Carey Newman

Fernwood artist honors First Nations’ strengths

First Nations artist Carey Newman has always used art as the vehicle to deal with serious personal and cultural issues.

First Nations artist Carey Newman has always used art as the vehicle to deal with serious personal and cultural issues.

He was 38 years old before he heard the horrific accounts of his father’s experience in residential schools as he testified at the truth and reconciliation commission — an experience that affected him profoundly.

Already an artist following in the tradition of his Kwagliuth culture, he was called upon to create a commemorative national monument to mark the work of the commission.

He gathered residential school-era artifacts from across the country and wove them into a large-scale installation called the Witness Blanket inspired by the traditional First Nations blankets — an important cultural symbol of recognition, strength and protection.

Newman also decided to include material from traditional structures such as teepees, friendship centres, and sweat lodges, as well as material from churches and government buildings of the residential school era.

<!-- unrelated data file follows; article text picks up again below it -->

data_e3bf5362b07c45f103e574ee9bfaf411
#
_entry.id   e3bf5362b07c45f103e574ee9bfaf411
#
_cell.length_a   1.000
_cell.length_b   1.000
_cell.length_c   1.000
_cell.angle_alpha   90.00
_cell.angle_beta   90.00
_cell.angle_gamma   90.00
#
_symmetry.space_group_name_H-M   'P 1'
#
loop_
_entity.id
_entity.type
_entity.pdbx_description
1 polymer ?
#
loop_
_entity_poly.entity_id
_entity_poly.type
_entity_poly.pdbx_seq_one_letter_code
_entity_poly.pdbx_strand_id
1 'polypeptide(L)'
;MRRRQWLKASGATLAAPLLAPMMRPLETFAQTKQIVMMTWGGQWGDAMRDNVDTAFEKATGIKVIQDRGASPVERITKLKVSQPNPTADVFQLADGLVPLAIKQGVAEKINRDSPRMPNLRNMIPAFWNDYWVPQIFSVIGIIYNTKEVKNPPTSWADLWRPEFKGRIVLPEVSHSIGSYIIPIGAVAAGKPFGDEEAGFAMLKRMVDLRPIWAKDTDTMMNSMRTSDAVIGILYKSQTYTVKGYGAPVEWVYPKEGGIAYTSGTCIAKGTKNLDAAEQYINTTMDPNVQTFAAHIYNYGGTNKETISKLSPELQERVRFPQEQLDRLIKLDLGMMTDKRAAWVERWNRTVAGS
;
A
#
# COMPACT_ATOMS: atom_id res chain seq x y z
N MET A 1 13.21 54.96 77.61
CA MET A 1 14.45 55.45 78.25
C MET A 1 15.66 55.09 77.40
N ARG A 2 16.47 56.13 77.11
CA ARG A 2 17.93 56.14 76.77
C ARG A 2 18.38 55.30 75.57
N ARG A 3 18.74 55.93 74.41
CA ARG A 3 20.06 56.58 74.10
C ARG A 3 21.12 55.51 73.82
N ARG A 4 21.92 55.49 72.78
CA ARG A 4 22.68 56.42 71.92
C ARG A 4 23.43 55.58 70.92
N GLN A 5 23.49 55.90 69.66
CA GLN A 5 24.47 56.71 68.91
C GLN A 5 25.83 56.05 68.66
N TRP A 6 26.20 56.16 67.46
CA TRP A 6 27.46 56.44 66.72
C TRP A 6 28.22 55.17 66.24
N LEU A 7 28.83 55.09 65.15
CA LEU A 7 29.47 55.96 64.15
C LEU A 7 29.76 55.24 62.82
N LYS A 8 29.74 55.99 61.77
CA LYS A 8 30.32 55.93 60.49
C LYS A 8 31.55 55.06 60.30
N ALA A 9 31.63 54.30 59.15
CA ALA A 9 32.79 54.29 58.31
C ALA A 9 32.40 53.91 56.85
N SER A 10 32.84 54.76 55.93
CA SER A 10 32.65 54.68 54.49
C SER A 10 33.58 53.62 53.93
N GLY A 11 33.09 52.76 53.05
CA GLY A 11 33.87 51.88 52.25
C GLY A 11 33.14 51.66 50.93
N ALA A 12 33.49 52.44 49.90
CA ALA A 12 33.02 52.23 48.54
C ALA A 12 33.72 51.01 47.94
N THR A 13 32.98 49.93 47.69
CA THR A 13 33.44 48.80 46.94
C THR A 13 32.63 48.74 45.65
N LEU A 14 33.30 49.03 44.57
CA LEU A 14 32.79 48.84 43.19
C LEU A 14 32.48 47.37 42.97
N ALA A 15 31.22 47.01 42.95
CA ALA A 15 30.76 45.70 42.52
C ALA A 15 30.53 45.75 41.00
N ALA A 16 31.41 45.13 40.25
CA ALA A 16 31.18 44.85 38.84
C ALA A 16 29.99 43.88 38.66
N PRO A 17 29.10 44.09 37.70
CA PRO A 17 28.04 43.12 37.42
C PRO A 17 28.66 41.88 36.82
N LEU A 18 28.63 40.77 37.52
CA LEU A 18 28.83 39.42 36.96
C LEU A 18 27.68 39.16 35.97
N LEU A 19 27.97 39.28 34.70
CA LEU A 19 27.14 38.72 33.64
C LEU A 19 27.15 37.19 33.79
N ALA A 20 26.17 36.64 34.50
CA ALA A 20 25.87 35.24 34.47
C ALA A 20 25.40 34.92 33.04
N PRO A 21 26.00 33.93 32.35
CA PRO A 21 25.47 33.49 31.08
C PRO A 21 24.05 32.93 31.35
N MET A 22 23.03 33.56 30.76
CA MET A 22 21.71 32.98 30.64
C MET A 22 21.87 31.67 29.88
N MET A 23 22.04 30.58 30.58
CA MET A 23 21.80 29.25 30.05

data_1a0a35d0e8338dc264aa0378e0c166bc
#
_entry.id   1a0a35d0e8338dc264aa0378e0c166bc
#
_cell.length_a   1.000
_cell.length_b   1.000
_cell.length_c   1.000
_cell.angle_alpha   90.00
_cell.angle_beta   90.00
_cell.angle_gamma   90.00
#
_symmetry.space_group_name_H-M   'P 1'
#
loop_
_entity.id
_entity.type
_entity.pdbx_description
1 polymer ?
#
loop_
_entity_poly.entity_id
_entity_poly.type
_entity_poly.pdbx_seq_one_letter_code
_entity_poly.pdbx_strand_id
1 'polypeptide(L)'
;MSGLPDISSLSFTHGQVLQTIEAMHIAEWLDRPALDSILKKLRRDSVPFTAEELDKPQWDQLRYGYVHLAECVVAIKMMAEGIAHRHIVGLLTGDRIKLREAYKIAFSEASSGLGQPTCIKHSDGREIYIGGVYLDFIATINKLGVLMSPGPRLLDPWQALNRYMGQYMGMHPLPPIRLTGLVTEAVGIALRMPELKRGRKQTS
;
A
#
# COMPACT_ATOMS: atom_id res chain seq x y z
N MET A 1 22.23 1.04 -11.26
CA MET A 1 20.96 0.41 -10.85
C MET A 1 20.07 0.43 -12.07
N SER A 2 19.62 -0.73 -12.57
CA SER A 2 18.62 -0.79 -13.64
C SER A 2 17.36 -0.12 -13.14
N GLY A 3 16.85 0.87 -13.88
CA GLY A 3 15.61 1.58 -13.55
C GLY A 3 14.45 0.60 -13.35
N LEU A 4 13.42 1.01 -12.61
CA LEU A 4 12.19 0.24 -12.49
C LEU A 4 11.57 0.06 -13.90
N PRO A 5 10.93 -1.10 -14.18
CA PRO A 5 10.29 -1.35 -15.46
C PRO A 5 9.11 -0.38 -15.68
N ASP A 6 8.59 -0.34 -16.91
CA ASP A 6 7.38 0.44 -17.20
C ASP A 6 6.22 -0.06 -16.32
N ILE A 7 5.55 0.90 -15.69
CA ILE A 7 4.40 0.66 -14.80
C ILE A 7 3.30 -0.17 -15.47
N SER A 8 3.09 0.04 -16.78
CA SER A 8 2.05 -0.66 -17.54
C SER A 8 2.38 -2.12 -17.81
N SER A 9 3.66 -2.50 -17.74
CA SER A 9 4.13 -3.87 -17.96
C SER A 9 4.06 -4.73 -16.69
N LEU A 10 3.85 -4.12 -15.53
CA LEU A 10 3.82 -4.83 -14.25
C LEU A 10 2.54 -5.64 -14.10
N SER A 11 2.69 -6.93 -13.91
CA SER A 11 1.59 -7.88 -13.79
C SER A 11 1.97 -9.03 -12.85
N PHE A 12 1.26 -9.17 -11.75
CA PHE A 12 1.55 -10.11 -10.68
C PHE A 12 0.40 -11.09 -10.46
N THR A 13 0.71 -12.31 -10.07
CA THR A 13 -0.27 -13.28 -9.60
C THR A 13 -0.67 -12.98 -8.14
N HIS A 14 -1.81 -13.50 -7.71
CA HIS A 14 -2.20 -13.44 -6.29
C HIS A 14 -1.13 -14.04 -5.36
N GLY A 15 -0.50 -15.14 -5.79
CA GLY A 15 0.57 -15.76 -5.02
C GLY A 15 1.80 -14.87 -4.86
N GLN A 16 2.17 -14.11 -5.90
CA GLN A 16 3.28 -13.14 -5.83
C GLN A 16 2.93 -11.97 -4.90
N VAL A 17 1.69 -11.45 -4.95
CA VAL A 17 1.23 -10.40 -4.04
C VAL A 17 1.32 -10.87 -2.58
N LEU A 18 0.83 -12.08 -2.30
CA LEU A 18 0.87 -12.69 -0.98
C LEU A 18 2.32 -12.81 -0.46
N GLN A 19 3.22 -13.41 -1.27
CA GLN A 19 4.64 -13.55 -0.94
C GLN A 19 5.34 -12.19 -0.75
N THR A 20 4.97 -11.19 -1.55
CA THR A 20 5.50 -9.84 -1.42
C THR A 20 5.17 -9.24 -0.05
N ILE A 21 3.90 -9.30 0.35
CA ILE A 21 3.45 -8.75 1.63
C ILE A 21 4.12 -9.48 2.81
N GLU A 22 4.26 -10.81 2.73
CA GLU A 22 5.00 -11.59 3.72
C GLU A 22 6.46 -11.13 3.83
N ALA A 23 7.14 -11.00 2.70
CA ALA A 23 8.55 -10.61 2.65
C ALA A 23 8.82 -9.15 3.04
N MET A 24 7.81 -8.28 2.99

The final work — a 12 metre-long structure featuring 887 objects gathered from 77 communities across Canada, is currently touring across Canada.

Newman hopes it finds a permanent home at the Centre for Truth and Reconciliation at the University of Manitoba after it finishes touring.

“It was an extremely difficult project,” said Newman, who lives in Fernwood. “It was one that I undertook with a lot of pride. It spoke to the resilience of my people.”

Now Newman has completed another project to celebrate First Nations strength and resilience.

His work, Equilibrium, is an award that was specially designed to honour aboriginal youth who have been chosen to receive the Premier’s Awards for Aboriginal Youth Excellence in Sport.

“It was a challenge to find an appropriate image that captured the balanced approach to life that these athletes need to have in order to receive the award,” said Newman.

“I was looking for something that reflected the strength and perseverance that these young people needed to excel.”

The four animals incorporated on the award are the raven, representing creativity, the salmon, representing hard work, the eagle, representing the need to look to the future, and the frog, the grounded and humble part of a person’s character.

The four animals have a gold ring weaving between them, linking their strengths into a single whole.

Newman believes it’s only when all these elements are in balance that success can be found.

His work is well-known in Victoria and across the country in the Blue Raven Gallery where he displays work that reflects his unique contemporary approach to First Nations art and showcases the work of his father, Victor, and his mother, Edith.

“I’m thrilled that I can use my art, not only to preserve the traditions of my people, but to find new ways of honouring and commemorating both our history and our future,” Newman said.

The award will be presented at the Gathering Our Voices national aboriginal youth conference at the Victoria Conference Centre on March 21.